The Museum of Lost Sensations

What we’re seeking
Is not fixed in photographs.

It’s this:

The cackle of a mother’s laughter
As she leans across the sink,
Peeling carrots for the soup,
The sighs and whispers
Of a sultry summer night
Rising through the boardwalk slats
To be lost in the Midway din.

The smell of fresh croissants
At the copper-urned café
Where you linger over coffee,
One hand placed discreetly
On her knee.

The scent of steam
Floating on wet cobblestone
Of jasmine petals
Falling on her moonlit hair

The pressure of her palm
As she guides you gracefully
Across the dance floor,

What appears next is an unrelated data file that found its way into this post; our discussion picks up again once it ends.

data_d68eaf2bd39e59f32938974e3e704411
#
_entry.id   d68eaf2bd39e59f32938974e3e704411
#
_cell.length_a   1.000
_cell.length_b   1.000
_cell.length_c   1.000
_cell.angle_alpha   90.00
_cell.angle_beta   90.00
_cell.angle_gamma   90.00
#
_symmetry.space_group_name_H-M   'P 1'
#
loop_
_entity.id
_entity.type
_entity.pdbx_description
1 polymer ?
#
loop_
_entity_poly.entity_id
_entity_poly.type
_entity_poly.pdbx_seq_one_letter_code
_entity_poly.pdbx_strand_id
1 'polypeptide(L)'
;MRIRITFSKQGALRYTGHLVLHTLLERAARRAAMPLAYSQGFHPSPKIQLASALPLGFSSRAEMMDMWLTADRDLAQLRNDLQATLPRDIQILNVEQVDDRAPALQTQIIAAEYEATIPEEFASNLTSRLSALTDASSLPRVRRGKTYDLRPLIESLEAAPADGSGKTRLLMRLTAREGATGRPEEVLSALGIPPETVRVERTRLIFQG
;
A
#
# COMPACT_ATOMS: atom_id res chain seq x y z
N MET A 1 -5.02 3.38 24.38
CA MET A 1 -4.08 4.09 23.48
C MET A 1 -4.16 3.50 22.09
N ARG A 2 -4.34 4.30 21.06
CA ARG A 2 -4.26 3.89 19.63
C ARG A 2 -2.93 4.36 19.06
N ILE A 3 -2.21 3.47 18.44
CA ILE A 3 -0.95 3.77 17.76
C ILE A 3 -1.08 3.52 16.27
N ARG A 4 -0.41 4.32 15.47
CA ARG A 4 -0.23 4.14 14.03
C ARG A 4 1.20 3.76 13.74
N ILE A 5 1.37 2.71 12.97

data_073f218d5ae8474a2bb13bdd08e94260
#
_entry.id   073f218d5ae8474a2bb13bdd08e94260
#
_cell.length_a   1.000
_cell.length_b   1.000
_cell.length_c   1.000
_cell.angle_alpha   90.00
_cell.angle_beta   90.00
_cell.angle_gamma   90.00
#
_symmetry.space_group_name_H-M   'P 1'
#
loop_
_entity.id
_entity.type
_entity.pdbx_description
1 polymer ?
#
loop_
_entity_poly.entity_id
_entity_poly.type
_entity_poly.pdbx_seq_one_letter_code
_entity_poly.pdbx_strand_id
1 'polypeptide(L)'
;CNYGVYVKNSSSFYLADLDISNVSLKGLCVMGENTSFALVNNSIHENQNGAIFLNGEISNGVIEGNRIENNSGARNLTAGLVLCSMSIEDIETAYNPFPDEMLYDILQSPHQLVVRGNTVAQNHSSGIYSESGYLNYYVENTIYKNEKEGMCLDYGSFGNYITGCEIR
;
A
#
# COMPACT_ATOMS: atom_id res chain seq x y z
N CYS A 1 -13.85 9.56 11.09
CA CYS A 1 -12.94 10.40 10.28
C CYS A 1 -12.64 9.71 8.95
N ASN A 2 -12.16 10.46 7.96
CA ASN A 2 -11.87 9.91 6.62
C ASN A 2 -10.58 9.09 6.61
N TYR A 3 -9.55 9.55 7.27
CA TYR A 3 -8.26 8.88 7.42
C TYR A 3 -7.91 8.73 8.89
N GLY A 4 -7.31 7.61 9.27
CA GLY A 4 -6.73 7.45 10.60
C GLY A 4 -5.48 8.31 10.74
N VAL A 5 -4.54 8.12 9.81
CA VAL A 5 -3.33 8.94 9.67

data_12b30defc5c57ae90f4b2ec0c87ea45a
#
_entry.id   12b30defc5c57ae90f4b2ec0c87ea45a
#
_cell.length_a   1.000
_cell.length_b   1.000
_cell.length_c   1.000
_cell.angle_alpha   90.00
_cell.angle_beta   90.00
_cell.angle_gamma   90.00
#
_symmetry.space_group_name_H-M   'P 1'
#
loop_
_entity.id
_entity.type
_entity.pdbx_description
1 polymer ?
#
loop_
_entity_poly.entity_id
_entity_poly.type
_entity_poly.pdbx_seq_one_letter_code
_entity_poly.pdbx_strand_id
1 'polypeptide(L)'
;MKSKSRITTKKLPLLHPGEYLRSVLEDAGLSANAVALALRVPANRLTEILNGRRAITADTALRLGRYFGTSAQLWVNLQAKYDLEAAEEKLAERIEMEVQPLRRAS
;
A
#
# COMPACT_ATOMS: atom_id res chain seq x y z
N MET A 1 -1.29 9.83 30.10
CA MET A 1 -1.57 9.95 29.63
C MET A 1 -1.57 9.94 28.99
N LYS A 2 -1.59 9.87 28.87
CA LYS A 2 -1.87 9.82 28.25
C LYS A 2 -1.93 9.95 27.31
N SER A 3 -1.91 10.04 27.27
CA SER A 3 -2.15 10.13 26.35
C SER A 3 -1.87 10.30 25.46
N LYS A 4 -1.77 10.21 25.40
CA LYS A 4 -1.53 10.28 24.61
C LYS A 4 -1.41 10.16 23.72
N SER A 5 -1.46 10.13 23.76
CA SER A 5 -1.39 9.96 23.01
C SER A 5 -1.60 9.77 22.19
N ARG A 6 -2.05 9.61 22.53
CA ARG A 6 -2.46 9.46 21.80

The light grasp of a baby’s hand
Curled around your index finger,
The post-coital bliss
Of her warm, musky skin
Pressed against your chest,
The velvet feel of a dog’s back.

Where have they gone,
The sounds and smells and touch
That once held so much
Beauty and meaning?
All vanished in the ether
That surrounds our lives

But here,
In the Museum of Lost Sensations,
Everything has magically
Cleaned up and showcased
Like the finest works of art.
Peruse them at your leisure
For the paltry price
Of one admission.
It’s valid for a lifetime.

(Originally published in River Poets Journal)



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